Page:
Improper Use of Temporary Epicardial Pacing Wires
To the Editor:
We read with great interest the report from Kahaly and colleagues1 on the intra-aortic migration of a temporary epicardial pacing wire (TEPW). The literature contains few reports on this topic,2,3 and we congratulate the authors for adding to the body of knowledge. In their article, they conclude that “[r]emoving TEPWs before” coronary artery bypass grafting (CABG) or other procedures may prevent TEPW-related complications. This is confusing because TEPWs are removed after cardiac surgery, not before. Therefore, to prevent any misunderstanding by readers, we suggest that “before” in the authors' concluding sentence should instead read “after.”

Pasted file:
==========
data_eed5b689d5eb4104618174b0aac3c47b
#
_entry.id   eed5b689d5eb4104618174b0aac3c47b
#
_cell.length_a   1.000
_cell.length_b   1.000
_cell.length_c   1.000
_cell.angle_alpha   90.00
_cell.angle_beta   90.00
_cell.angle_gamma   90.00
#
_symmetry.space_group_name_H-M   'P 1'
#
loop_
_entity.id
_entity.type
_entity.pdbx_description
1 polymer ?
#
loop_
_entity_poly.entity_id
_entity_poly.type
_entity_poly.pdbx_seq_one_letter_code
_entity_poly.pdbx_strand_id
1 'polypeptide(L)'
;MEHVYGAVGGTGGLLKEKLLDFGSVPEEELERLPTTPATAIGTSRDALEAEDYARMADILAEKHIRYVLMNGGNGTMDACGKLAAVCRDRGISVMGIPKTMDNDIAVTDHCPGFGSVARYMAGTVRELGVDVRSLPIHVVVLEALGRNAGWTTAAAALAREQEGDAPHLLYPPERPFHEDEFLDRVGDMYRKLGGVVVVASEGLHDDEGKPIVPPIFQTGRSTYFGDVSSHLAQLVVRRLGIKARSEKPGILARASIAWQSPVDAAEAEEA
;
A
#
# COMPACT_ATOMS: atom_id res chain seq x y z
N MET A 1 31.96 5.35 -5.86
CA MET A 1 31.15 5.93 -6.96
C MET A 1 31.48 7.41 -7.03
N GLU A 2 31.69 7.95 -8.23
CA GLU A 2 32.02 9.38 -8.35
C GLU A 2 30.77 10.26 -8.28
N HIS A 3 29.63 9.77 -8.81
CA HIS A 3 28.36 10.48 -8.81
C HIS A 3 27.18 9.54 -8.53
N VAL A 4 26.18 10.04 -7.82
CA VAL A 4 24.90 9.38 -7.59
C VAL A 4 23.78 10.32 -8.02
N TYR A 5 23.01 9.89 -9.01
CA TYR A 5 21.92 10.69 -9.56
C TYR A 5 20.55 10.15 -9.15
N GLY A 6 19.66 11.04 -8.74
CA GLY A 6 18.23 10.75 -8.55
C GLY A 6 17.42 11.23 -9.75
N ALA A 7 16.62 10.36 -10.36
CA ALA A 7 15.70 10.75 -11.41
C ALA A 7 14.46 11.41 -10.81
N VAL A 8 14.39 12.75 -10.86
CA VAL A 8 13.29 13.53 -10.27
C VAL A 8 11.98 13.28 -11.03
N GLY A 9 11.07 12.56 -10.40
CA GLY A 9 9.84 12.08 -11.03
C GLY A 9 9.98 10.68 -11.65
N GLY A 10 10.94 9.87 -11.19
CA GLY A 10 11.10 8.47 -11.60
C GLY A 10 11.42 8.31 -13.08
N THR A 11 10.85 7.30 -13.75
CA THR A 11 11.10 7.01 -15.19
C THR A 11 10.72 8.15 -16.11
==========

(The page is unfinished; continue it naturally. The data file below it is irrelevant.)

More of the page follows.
Although TEPWs are routinely removed in the postoperative period, in rare cases they are clipped and left to retract into the adjacent subcutaneous tissues to prevent pericardial tamponade due to excessive resistance to traction, increased coagulation, or both. We think that most TEPW-related complications result from improper wire placement or from migration into the thoracic cavity. One group4 has suggested limiting TEPW use in patients undergoing CABG to those who are of advanced age, have diabetes mellitus or a low ejection fraction, need long cardiopulmonary bypass times, or undergo right CABG. Although we do not routinely use TEPWs in patients undergoing CABG, we would add that proper positioning of TEPWs may decrease the risk of postoperative complications related to them.